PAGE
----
It’s safe to say that the students in the First-Year Experience anchor course, taught by Jeanne Minnerath, Ph.D., will never look at a grocery store the same way again. After learning about the intricacies of the relationships between those foods and microorganisms in the classroom, the class went on to produce, process, and sell approximately 200 jars of raspberry jam, 100 jars of apple butter, 80 bottles of honey, and 60 jars of salsa — with all profits going to the food shelf at Winona Volunteer Services later in the year. The $1,800 in profit will be added to the efforts of the fall 2018 class, for a combined total of approximately $3,000, Dr. Minnerath said. Read more.
Fifty years ago, full-time undergraduate women were welcomed into classrooms of the Winona Campus of Saint Mary’s University of Minnesota for the first time. Saint Mary’s decision to create a co-educational learning environment was the start of tremendous growth and change. Currently, at the undergraduate campus in Winona, women slightly outnumber men. A variety of events were held in October on the Winona Campus that highlighted successes, provided networking opportunities, and were fun for all attendees. Watch this video celebrating 50 years of women at Saint Mary’s.
Saint Mary’s celebrated the beatification of Blessed Brother James Miller, FSC, an alumnus of Saint Mary’s, who earned his undergraduate degree in 1966 and his graduate degree in 1974. A group of Saint Mary’s administration and De La Salle Christian Brothers traveled to Huehuetenango, Guatemala, for his official beatification ceremony. In Guatemala, Saint Mary’s presented two Signum Fidei Awards in honor of Brother James, who was only 37 when he was shot and killed in 1982, as he was mending a wall outside a school where he worked in Guatemala. Simultaneously, a celebration also took place on the Winona Campus. More information can be found at smumn.edu/brotherjames.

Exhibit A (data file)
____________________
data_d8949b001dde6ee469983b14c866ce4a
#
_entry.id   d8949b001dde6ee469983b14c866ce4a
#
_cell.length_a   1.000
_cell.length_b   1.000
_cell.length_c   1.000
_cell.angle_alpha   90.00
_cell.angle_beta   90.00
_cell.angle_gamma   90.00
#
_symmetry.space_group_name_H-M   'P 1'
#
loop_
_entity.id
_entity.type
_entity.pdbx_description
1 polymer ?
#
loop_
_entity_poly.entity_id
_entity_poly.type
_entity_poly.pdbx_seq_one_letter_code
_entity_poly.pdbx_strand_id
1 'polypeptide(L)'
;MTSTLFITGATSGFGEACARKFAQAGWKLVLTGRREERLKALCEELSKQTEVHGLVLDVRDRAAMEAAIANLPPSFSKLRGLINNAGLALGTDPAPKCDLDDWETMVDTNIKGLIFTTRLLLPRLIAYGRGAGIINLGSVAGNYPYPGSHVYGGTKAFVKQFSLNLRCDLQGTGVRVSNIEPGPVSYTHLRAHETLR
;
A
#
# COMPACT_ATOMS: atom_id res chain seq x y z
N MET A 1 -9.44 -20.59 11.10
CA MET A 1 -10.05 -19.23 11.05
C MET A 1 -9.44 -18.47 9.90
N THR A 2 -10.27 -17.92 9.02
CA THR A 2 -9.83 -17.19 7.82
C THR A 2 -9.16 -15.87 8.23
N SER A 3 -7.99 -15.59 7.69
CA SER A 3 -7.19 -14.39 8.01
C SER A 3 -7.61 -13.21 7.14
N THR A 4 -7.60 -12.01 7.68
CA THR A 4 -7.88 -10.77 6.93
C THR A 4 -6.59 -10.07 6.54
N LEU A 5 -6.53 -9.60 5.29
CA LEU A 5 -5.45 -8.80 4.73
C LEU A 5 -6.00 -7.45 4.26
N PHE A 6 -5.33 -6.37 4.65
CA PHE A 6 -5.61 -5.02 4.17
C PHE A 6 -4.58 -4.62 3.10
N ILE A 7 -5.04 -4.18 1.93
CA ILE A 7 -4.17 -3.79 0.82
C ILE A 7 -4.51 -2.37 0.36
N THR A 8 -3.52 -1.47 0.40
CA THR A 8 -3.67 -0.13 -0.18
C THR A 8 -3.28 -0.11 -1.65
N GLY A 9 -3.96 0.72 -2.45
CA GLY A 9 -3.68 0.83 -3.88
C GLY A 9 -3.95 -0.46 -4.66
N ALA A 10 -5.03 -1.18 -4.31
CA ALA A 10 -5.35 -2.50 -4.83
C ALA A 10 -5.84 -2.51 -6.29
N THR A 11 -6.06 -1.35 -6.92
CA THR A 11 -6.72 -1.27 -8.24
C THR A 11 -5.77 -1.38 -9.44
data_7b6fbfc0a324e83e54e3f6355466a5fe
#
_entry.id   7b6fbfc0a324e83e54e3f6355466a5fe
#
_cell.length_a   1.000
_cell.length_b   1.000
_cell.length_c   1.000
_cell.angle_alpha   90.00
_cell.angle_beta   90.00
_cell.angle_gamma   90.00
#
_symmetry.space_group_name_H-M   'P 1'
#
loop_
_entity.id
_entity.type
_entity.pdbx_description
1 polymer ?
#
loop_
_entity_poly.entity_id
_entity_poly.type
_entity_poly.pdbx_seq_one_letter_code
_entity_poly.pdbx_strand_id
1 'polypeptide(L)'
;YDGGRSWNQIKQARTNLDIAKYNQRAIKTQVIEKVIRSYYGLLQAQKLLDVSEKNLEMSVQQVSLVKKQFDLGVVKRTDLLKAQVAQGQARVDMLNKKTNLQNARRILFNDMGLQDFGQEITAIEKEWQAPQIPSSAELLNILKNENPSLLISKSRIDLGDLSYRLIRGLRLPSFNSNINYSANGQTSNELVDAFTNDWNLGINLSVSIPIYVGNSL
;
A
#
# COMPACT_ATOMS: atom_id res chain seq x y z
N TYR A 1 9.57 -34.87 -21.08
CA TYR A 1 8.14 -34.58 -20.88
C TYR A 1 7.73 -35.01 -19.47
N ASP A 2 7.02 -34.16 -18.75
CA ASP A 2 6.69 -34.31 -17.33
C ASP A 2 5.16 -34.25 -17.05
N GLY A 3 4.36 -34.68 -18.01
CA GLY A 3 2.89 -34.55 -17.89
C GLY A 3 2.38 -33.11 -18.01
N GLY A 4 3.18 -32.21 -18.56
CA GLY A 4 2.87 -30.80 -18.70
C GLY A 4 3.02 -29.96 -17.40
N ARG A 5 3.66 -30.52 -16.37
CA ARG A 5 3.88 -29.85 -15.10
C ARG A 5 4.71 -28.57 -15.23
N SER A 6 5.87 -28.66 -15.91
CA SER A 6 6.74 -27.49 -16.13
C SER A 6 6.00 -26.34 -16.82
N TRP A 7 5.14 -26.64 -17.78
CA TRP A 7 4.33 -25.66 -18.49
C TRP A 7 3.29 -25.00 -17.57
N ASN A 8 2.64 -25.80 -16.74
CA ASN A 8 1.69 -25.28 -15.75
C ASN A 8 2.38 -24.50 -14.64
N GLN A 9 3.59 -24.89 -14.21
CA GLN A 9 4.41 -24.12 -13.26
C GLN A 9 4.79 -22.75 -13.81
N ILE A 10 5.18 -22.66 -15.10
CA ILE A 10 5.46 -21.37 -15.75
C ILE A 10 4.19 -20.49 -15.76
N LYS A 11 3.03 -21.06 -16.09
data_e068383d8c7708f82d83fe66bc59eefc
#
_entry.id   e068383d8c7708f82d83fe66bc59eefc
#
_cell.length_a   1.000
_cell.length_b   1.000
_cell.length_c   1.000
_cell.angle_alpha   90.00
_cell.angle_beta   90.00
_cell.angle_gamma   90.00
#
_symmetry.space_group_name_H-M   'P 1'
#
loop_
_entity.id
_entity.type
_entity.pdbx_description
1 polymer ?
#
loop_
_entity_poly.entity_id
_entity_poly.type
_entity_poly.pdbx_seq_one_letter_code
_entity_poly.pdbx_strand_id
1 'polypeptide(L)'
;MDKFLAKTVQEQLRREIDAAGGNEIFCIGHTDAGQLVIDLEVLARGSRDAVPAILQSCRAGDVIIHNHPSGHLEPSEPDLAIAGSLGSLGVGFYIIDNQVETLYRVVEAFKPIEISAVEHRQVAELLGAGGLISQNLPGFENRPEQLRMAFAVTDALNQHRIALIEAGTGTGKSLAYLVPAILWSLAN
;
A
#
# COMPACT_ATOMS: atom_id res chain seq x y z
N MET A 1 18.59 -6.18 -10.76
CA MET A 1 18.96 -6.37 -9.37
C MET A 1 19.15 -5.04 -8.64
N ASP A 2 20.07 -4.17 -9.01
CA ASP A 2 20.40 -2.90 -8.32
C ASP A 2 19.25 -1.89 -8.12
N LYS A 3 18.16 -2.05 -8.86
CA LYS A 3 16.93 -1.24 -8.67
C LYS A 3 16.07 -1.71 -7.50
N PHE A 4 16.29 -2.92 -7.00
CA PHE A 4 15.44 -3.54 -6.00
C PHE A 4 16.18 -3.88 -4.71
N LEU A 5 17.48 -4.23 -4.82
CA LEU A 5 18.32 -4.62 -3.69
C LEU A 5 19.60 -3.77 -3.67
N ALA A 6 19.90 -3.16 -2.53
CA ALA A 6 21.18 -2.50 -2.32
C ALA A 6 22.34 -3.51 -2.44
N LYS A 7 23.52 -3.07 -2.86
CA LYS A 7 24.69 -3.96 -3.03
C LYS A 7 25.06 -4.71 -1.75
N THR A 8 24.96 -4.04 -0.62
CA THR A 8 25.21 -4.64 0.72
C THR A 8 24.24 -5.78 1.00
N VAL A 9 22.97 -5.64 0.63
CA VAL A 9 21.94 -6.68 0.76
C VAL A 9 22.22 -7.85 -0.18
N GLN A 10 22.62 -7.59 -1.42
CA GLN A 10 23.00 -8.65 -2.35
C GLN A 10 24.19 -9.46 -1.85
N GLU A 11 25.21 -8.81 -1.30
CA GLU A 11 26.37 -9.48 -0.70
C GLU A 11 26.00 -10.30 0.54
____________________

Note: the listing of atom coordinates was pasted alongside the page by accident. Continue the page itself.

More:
The Brother James Miller No Cell Phone Day, held Nov. 25, was a success with close to 300 students, faculty, and staff giving up their cell phones for the day — and raising exactly $1,000 for students in Guatemala. This was matched by another $1,000 gift from a Saint Mary’s trustee, a $1,000 match by the Office of the President, $1,000 match by Saint Mary’s Press, and another match of $1,000 by the Christian Brothers’ community, for a grand total of $5,000. The event was held in honor of Brother James Miller, who earned his undergraduate and graduate degrees from Saint Mary’s in 1966 and 1974, who was only 37 when he was shot and killed as he was mending a wall outside a school where he worked in Huehuetenango, Guatemala, in 1982. Funds raised were donated to Casa Hermano Santiago Miller, the school where Brother James worked that now bears his name, to provide registration fees, tuition, and books for several students who otherwise would have limited opportunities to attend school. The idea for the project started with Brother Pat Conway, FSC ’75, M’80, Ed.D., assistant professor in Interdisciplinary Studies and Education, and was supported by the Student Senate and several athletics teams.
The inaugural class of the 3+2 Physician Assistant Program began its studies this past fall. Working in collaboration with Mayo School of Health Sciences, the five-year accelerated program allows undergraduates to have an immersive educational experience at several state-of-the-art facilities. “I think it’s a fantastic opportunity, not only for Saint Mary’s to continue to meet our mission, but it also provides us an opportunity to really interface directly with healthcare providers and healthcare provider educators,” said Todd Reinhart, Sc.D., dean of the School of Sciences and Health Professions at Saint Mary’s University. Read more.